Pressure Cookers for business

Pressure Cookers for business

I was recently given a glimpse of Springboard – the 13-week Cambridge based Accelerator – in operation, which set me wondering what might be the next developments in processes or programmes for the development of innovations and new businesses. I suggest here that some will be longer and some shorter; they will become specialised to different fields; longer ones will be split up into smaller bites; learning will be personal and on-the-job; and mentoring will become a team effort.


From their origins in the 1940s to their latest embodiment as Accelerators in 2011, ‘Pressure Cookers’ in business have been getting longer and longer; but there are some that are even longer than these 13-week Accelerator programmes. So what will happen to the concept of the Pressure Cooker? How will it change and develop?


From Brainstorm to Bootcamp

Brainstorms, first described by Sydney Parnes in 1942, were initially short periods, perhaps of hours, devoted to generating ideas – for solving a particular problem. Synectics’ work and the famous CIPSE programmes at State University at Buffalo expanded their scope – by starting the process of the brainstorm by addressing the need to identify the right problem, and finishing it by sorting and identifying the best solutions.

The concept of the Future Center as a place where people could

come together to solve problems in the context of the future,

originated in Scandinavia in 1996 and took hold quickly in continental Europe, appearing first in the UK in the late-1990s in the shape of iconic Royal Mail’s Creativity Lab at Rugby, where day-long workshops on creativity and innovation were focused both on problems and on new product development. (See also ‘Innovation Workshops: what they do and how they do it’

In the US, the consultancy IDEO had espoused this more comprehen-sive approach to new product development, which was epitomised by the film of their work on a week-long project that was shown in 1998 on NBC Newsnite (

The ‘pressure cooker’ process began to take a more extended form in the UK when BT’s R&D adopted a new stage-gate format under which all the project teams worked to 13-week stages, each new stage being launched with a ‘Hothouse’ – a 3-day creative problem-solving session. 

The BBC in 2002 was among the first to run week-long programmes in the UK – their Watering Holes, based on what they had seen at Stanford Research Institute, were aimed at developing and selecting ideas for new programmes. By 2004, the Research Councils, led by EPSRC, had adopted a similar approach – a week-long project, but for identifying areas and opportunities for future research, and initiating projects to tackle them (see as above in ‘Innovation workshops’ In 2007, Seedcamps set up their stall (, whose objective in running week-long programmes was to develop concepts for new businesses and support the selection of promising entrepreneurs.


Accelerators of different sorts and kinds

Since then the concept of a development process has burst open with the arrival in the UK from the US of Accelerators – 13 week programmes for small groups of entrepreneurs (see ‘The Startup Factories’, Nesta 2011; Some Accelerators, like Springboard ( are primarily about developing concepts for new businesses, others like Accelerator Academy ( are more oriented to developing the capabilities of their entrepreneurs; and others like Bethnal Green Ventures ( are more about identifying and developing concepts for social enterprise. All of them include an opportunity to select the best for the next stage of development, many of them also providers of further funding for doing so.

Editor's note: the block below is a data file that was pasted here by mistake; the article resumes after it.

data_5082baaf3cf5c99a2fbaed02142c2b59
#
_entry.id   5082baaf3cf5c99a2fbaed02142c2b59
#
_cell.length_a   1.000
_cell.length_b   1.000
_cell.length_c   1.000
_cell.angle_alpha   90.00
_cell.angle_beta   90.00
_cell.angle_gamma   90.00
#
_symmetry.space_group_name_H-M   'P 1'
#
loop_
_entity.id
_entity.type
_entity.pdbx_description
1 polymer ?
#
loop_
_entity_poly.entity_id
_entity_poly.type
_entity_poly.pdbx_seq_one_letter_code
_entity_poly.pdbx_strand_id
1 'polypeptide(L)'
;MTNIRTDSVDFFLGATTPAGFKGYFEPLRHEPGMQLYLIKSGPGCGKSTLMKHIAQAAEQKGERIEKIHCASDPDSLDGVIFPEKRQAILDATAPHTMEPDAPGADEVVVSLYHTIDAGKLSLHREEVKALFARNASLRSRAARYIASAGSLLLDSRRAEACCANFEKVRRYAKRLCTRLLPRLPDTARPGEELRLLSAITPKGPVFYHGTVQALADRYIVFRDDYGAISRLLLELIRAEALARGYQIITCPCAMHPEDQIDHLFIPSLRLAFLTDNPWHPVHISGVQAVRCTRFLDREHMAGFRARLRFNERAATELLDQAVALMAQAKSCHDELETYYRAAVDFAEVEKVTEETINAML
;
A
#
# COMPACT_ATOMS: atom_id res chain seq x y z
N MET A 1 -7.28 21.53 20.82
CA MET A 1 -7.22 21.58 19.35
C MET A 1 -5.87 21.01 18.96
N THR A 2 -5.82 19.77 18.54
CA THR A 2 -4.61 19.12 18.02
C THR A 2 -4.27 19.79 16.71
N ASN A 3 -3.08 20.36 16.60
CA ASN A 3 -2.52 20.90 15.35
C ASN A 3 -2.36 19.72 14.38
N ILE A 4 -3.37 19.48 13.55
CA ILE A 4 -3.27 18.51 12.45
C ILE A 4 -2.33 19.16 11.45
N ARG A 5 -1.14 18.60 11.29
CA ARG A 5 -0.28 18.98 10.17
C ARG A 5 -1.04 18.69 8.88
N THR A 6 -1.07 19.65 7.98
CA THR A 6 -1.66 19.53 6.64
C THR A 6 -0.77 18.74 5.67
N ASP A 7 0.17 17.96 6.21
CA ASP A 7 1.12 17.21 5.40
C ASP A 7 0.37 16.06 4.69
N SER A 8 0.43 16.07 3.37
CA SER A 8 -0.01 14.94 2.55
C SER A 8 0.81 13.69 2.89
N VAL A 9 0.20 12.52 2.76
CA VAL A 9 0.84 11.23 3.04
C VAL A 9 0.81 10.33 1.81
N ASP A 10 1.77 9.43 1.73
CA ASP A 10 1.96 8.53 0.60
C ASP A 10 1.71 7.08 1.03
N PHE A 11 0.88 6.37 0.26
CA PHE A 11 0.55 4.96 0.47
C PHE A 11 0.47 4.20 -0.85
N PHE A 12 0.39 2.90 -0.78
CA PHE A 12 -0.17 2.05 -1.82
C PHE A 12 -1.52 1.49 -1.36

There are other fields in which the product requires longer periods of development before its benefits can be tested. Rockhold in the US, backed by corporate healthcare organisations, has a 5-month process for the development of IT applications in hospitals and other healthcare sites, and GlaxoSmithKline has recently adopted a new research structure consisting of focused inter-disciplinary teams – which bid to Dragons’ Den type events for further funding at the end of 3-year periods (for a description, see


And what might the next developments be?

*         The length of Accelerators might become more closely adapted to

     their objectives, perhaps 6 and 12 months becoming as common as

     13-week programmes.

*        Longer programmes could be divided up into smaller segments, in

          each of which the pressure would be more intensive (as at BT).

*         Participants may well become more closely matched to each other – in

     terms of experience and nature of the project (as in the Arts Council/ 

     Watershed’s research project with Pervasive Media in the theatre.)

*         One consequence of this would be that collaboration and learning

     from each other will become a more dominant them; and will be more

     closely adapted to the needs of individuals.

*         And we can expect mentors to be more closely matched to project

     stages and to entrepreneurs; and they will act more as a team – more   


In the face of evidence that tight control of such projects leads to early death, we can however predict that freedom and play will remain key elements in the pressure-cooker process. 


John Whatmore                                  The Centre for Leadership in Creativity

February 2012                                                           In association with Nesta                                                



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